The Japan Open final features top seed Stan Wawrinka searching for his fourth ATP title of the season. He is opposed by Benoit Paire who shocked the defending champion Kei Nishikori in the semifinals.
(1) Stan Wawrinka vs. Benoit Paire
The top seed continued to plod through the draw with minimal issues on Saturday. Stan Wawrinka beat Gilles Muller for the third time this season in straight sets 6-4, 7-6 (5). The Swiss wobbled slightly in the second set after a blistering opener where he won 83 percent of his service points. In the second, Wawrinka squandered break leads twice as the set rolled to a tie break. Wawrinka was able to steady himself and took the last point of the tie break on a Muller error to secure the win.
Paire looked to be in big trouble to second seed Kei Nishikori in the semifinals after dropping the opening set 6-1. In the second set, the Frenchman started hitting the zone as his level of play ramped up. He would take the second set 6-4 after saving five break points in the seventh game. He would dig in again and break Nishikori early in the third as he rolled out to a 6-2 finish to the the shock of the crowd and Nishikori. The Japanese star said he had no answers for the Frenchman as the match progressed, “One minute he was missing, the next he wasn’t. I started well but when he lifted his game, I didn’t seem to be able to cope.”
Wawrinka and Paire are good friends off the court who have teamed up in doubles play in the past. On Sunday, they will oppose each other for the sixth time. The previous five encounters ahve gone in favor of the top seeded Swiss. Wawrinka won the most recent meeting in Marseille in February 6-2, 6-3. It was Wawrinka’s second win over Paire since last August when he outlasted him in three sets at the Rogers Cup in Toronto. The Rogers Cup was the only place the Frenchman had been able to beat the Swiss with that coming in Montreal in 2013.
This match-up features two players who have beautiful back hands that they are not afraid to use. Wawrinka utilizes the one hander, while Paire will go with the double hander. That means you’ll see both players unafraid to hit both the forehand and backhand in rallies. Both Wawrinka and Paire can absolutely paint the lines when they are locked in, but the question always is how long will they stay locked in? For Paire, it is usually a larger question as inconsistency has plagued him throughout his career.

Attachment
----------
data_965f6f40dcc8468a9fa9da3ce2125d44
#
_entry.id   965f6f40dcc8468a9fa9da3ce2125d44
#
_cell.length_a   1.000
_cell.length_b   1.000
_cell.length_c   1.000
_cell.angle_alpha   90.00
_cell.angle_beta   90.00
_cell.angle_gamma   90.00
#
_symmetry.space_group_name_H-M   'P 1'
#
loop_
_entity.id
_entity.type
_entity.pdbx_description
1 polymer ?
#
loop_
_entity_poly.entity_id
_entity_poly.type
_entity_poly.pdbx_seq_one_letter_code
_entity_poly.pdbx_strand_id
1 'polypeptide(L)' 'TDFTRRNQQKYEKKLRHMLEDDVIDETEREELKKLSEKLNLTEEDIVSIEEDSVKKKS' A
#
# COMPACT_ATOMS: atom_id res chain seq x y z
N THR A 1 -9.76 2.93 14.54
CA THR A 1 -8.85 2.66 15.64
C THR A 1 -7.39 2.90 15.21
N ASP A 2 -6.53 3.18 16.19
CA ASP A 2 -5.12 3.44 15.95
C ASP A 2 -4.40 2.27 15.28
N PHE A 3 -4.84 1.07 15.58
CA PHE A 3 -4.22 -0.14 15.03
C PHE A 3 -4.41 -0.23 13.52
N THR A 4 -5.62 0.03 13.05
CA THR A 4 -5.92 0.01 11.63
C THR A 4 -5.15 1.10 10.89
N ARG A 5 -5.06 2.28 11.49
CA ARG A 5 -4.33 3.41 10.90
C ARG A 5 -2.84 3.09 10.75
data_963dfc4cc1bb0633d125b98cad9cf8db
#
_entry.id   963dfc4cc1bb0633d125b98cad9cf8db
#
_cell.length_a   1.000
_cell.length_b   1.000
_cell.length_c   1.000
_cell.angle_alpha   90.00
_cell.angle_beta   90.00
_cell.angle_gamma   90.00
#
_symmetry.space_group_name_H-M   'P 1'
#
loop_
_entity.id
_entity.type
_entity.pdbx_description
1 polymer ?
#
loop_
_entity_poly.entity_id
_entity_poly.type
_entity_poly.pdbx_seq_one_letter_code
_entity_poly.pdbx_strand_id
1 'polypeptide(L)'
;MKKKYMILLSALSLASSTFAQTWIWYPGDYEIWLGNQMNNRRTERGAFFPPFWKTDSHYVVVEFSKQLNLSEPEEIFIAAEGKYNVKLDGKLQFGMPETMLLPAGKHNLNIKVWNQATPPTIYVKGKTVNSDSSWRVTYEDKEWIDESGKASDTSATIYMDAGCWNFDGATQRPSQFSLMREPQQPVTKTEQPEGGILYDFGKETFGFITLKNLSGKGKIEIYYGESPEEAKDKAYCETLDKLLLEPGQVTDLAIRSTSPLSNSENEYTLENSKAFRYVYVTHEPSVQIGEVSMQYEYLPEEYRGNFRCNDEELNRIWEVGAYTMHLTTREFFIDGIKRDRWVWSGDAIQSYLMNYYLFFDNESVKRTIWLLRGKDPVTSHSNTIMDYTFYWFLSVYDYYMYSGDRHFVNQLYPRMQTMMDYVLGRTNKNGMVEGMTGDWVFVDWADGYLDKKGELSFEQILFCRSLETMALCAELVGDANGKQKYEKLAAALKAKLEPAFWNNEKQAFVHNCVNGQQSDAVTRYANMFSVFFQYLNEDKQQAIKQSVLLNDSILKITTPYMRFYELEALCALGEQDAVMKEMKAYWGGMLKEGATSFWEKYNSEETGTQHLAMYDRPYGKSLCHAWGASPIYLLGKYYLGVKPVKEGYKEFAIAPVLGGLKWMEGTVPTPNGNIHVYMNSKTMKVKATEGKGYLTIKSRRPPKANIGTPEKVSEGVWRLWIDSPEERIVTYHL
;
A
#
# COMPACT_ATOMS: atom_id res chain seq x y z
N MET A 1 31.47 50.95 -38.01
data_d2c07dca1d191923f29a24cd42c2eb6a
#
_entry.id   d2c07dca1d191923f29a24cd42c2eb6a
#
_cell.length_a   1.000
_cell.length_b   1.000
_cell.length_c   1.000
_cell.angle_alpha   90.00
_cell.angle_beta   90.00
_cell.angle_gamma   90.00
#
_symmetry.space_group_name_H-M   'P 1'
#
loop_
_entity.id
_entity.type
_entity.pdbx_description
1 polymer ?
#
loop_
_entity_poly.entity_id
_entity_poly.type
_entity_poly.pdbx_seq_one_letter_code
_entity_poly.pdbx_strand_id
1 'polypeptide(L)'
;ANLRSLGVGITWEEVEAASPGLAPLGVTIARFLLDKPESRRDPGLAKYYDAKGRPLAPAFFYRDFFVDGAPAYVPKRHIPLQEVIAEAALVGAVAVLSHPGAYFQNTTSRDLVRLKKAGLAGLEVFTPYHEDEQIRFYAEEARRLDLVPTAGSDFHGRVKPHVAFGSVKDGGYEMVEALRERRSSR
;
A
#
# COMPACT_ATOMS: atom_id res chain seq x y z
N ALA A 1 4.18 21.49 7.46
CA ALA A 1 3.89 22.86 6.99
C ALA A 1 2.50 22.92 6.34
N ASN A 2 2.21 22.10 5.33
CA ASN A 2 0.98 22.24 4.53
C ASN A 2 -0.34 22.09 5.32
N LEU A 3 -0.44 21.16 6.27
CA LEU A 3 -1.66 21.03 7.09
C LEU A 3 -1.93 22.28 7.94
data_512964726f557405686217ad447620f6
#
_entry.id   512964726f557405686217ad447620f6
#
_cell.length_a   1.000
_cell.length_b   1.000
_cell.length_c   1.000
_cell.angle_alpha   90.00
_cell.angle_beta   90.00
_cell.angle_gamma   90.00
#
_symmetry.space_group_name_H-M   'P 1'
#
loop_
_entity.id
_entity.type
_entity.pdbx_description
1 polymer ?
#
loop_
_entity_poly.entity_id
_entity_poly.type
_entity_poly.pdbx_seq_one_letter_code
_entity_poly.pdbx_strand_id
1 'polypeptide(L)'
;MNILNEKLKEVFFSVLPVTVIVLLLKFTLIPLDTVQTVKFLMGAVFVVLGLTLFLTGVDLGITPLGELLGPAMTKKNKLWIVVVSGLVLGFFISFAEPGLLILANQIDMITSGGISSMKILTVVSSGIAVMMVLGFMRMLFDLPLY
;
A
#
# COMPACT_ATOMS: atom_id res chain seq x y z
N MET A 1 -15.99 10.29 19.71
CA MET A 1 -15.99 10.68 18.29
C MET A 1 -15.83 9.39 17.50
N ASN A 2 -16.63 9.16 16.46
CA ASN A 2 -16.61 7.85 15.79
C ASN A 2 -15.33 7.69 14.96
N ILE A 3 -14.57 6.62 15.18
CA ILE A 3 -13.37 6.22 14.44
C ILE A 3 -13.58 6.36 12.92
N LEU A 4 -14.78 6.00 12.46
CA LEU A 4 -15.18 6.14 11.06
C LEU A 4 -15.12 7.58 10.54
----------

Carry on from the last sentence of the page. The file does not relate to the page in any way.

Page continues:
That consistency is what has separated Wawrinka from Paire. The Swiss had channeled consistency at a better rate. His first serve is just a shade better than Paire as he wins 77 percent of the points to 72 perent for Paire. Wawrinka has saved 67 percent of his break points this season. Paire has saved 62 percent. There is just that slight differential overall that favors Wawrinka. Experience goes to the Swiss as well with Paire playing in just his fourth career ATP final. He won his first one this summer in Bastad on clay. Wawrinka has ten career singles titles and has played in 19 finals.
As seen on Saturday, Paire can get in the zone just like Wawrinka has done in the past and can be difficult, if not impossible to beat. Wawrinka has not been forced to raise his level much this week in Tokyo, so it will be interesting if Paire can push him early to see how Wawrinka responds. In the end, for this columnist it would take a second straight monster performance from Paire to claim the title on Sunday. He is capable, but look for Wawrinka to survive a hard test from his friend and win a very close match.
Wawrinka wins in three sets.